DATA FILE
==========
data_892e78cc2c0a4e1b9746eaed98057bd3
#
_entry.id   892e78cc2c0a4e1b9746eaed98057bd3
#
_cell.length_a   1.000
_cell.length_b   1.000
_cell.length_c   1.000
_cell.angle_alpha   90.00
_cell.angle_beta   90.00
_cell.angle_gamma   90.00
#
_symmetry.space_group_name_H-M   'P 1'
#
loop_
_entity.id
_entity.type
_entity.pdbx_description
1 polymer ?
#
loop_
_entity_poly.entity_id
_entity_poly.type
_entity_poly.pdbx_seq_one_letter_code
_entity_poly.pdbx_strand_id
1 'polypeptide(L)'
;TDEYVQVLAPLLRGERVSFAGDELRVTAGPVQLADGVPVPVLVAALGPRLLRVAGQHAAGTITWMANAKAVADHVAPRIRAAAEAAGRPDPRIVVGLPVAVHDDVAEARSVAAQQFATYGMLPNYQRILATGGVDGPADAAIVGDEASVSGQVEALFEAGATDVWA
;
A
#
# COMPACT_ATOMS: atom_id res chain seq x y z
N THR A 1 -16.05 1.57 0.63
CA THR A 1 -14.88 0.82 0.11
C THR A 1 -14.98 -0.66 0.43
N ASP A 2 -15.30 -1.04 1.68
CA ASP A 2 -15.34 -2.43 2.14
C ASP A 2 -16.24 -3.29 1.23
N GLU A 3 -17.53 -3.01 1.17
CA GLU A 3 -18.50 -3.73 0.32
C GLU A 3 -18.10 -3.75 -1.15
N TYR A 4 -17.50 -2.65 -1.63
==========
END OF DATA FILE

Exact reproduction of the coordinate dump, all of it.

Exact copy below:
data_892e78cc2c0a4e1b9746eaed98057bd3
#
_entry.id   892e78cc2c0a4e1b9746eaed98057bd3
#
_cell.length_a   1.000
_cell.length_b   1.000
_cell.length_c   1.000
_cell.angle_alpha   90.00
_cell.angle_beta   90.00
_cell.angle_gamma   90.00
#
_symmetry.space_group_name_H-M   'P 1'
#
loop_
_entity.id
_entity.type
_entity.pdbx_description
1 polymer ?
#
loop_
_entity_poly.entity_id
_entity_poly.type
_entity_poly.pdbx_seq_one_letter_code
_entity_poly.pdbx_strand_id
1 'polypeptide(L)'
;TDEYVQVLAPLLRGERVSFAGDELRVTAGPVQLADGVPVPVLVAALGPRLLRVAGQHAAGTITWMANAKAVADHVAPRIRAAAEAAGRPDPRIVVGLPVAVHDDVAEARSVAAQQFATYGMLPNYQRILATGGVDGPADAAIVGDEASVSGQVEALFEAGATDVWA
;
A
#
# COMPACT_ATOMS: atom_id res chain seq x y z
N THR A 1 -16.05 1.57 0.63
CA THR A 1 -14.88 0.82 0.11
C THR A 1 -14.98 -0.66 0.43
N ASP A 2 -15.30 -1.04 1.68
CA ASP A 2 -15.34 -2.43 2.14
C ASP A 2 -16.24 -3.29 1.23
N GLU A 3 -17.53 -3.01 1.17
CA GLU A 3 -18.50 -3.73 0.32
C GLU A 3 -18.10 -3.75 -1.15
N TYR A 4 -17.50 -2.65 -1.63